Food companies generally offer steady growth over time, but their returns have far exceeded the global benchmark indices over the last couple of years. For instance, Kellogg Company (NYSE:K)’s shares have risen by nearly 35% over the last year. But its forward P/E equates to 15x, which is why the Street is questioning the sustainability of its rally.
A strategic acquisition
To begin with, Kellogg Company (NYSE:K) has a rather high debt/equity ratio of 272%, as compared to General Mills, Inc. (NYSE:GIS)’ 115%. Its high debt levels can be attributed to its acquisition of Pringles for $2.695 billion, which was carried out last year. Since the acquisition, Kellogg Company (NYSE:K) has witnessed a two-fold increase in its snack revenues, while its overall operating cash flows have risen by 11% over the period.
Meanwhile, General Mills, Inc. (NYSE:GIS) sports a lower debt/equity ratio despite going on an acquisition spree last year. This is because General Mills, Inc. (NYSE:GIS) had acquired small companies with concentrated geographical footprint, having little or no competition. Hence General Mills, Inc. (NYSE:GIS) didn’t have to pay as much as Kellogg Company (NYSE:K) for its acquisitions.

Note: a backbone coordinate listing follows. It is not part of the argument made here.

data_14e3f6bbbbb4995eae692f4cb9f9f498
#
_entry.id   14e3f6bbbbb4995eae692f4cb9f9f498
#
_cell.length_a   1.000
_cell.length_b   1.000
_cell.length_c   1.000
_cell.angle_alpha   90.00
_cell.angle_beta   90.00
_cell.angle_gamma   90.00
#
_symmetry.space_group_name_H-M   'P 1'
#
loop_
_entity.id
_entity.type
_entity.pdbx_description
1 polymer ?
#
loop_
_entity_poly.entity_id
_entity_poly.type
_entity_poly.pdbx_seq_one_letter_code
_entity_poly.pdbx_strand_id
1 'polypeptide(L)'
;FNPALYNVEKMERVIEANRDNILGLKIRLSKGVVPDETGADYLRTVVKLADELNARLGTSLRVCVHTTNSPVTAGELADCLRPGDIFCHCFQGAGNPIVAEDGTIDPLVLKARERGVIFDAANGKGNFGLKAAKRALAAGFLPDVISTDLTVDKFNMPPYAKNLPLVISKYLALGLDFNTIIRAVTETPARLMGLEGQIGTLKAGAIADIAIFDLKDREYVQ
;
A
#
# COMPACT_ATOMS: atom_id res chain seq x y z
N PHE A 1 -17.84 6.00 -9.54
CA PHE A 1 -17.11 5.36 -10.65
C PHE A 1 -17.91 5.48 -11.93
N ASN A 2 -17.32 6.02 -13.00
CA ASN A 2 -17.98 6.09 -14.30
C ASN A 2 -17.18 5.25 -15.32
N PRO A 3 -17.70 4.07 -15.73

Even ConAgra Foods, Inc. (NYSE:CAG) has a high debt/equity ratio of 210%. The processed food company had acquired Ralcorp Holdings for $5 billion last year, which managed to push up its revenues by 16.26% over the last year. But its TTM net income has plunged by 52.02% due to high acquisition related costs. As these costs subside, analysts estimate its annual EPS to grow by 15.81% over the next year.
But this doesn’t imply that Kellogg Company (NYSE:K) made a bad move. Pringles is present in over 150 countries and posted $1.5 billion under FY12 revenues. Since Pringles is geographically more diversified, its acquisition has allowed General Mills, Inc. (NYSE:GIS) to enter new markets without regulatory loops.
To meet its acquisition-related liabilities, Kellogg Company (NYSE:K) had suspended its share repurchases for two years, but continued its dividends payouts. This allowed the company to divert its cash flows to repay its debt, without straining its cash reserves. As of now, Kellogg has a total long-term debt of $7.55 billion.
For the recent quarter, Kellogg posted an overall sales growth of 12% YoY, which was mainly driven by a 7% sales growth (YoY) in its Pringles brand. But Kellogg’s quarterly operating profit declined by 3.5% YoY due to acquisition-related costs. But these costs are expected to subside in the coming quarters, which would naturally bolster Kellogg’s profit margins.